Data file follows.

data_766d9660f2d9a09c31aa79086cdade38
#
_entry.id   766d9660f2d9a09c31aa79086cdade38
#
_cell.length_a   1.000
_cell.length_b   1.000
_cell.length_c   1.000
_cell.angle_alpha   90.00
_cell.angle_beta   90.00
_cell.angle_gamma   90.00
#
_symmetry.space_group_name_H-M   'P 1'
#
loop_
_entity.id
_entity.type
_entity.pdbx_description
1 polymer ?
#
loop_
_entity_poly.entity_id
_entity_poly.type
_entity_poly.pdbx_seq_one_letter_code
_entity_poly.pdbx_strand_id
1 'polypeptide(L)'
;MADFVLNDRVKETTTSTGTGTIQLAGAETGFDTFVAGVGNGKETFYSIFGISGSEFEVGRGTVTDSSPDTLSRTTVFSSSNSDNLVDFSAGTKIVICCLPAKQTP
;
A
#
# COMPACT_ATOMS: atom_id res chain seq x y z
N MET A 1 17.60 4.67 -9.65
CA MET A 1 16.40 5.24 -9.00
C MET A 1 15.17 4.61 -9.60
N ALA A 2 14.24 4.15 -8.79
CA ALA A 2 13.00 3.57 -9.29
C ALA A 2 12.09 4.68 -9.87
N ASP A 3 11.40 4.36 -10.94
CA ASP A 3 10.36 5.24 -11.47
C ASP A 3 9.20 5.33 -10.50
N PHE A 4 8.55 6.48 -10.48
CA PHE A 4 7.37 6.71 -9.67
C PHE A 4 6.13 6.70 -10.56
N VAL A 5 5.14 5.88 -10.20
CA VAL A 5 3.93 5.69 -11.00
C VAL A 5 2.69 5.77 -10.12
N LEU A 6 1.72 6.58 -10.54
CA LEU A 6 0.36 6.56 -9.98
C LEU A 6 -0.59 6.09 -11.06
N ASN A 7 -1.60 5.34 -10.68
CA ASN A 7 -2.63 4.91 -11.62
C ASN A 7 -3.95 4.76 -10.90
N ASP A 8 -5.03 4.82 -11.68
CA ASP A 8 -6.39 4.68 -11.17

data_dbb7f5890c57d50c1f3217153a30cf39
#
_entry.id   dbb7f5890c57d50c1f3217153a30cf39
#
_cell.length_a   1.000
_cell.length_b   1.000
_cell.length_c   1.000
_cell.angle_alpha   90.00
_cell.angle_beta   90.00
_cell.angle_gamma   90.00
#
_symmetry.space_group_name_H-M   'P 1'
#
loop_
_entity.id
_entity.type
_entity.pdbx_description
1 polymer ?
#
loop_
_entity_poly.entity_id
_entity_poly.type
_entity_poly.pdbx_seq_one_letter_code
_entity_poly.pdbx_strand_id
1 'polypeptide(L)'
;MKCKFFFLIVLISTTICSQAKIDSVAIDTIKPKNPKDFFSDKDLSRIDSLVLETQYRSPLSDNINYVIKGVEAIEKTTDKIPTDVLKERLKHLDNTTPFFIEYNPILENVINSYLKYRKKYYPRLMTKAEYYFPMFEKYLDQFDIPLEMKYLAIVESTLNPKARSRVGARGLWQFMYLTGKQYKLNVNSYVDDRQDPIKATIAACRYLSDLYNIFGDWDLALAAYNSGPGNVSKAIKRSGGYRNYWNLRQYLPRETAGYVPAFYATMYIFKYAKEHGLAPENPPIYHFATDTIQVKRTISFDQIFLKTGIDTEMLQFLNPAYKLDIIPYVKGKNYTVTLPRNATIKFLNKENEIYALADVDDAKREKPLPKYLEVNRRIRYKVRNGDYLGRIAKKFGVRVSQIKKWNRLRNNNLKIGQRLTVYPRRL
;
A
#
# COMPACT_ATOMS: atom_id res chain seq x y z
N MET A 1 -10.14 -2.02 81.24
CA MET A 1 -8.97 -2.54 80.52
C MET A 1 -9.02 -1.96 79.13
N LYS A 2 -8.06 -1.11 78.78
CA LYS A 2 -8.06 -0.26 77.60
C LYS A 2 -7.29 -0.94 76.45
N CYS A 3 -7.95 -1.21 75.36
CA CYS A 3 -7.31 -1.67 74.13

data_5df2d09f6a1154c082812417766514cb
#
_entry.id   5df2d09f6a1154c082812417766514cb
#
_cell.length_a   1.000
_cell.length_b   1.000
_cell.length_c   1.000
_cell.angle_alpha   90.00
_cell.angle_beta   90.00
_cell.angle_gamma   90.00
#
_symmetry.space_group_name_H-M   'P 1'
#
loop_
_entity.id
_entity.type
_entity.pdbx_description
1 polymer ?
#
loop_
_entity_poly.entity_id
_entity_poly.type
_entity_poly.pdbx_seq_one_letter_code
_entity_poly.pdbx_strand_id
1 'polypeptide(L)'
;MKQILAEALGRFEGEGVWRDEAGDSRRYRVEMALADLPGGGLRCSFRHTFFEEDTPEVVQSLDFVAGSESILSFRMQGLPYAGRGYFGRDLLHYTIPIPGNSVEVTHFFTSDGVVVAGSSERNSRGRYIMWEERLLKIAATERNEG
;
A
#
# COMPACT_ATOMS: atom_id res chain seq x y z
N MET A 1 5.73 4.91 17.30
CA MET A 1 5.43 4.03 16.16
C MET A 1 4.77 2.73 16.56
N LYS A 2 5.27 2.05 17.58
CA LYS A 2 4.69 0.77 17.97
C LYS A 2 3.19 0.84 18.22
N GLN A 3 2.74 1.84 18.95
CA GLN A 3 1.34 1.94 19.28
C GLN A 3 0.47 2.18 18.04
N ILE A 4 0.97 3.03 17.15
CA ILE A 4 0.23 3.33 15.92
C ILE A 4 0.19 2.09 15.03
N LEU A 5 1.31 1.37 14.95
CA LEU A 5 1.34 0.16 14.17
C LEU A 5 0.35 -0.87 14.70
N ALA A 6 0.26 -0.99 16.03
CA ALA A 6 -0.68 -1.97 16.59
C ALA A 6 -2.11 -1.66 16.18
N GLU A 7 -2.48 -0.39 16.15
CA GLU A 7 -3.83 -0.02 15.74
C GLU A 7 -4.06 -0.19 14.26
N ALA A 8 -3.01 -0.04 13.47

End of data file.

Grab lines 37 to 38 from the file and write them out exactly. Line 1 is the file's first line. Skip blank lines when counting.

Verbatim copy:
N ASP A 3 11.40 4.36 -10.94
CA ASP A 3 10.36 5.24 -11.47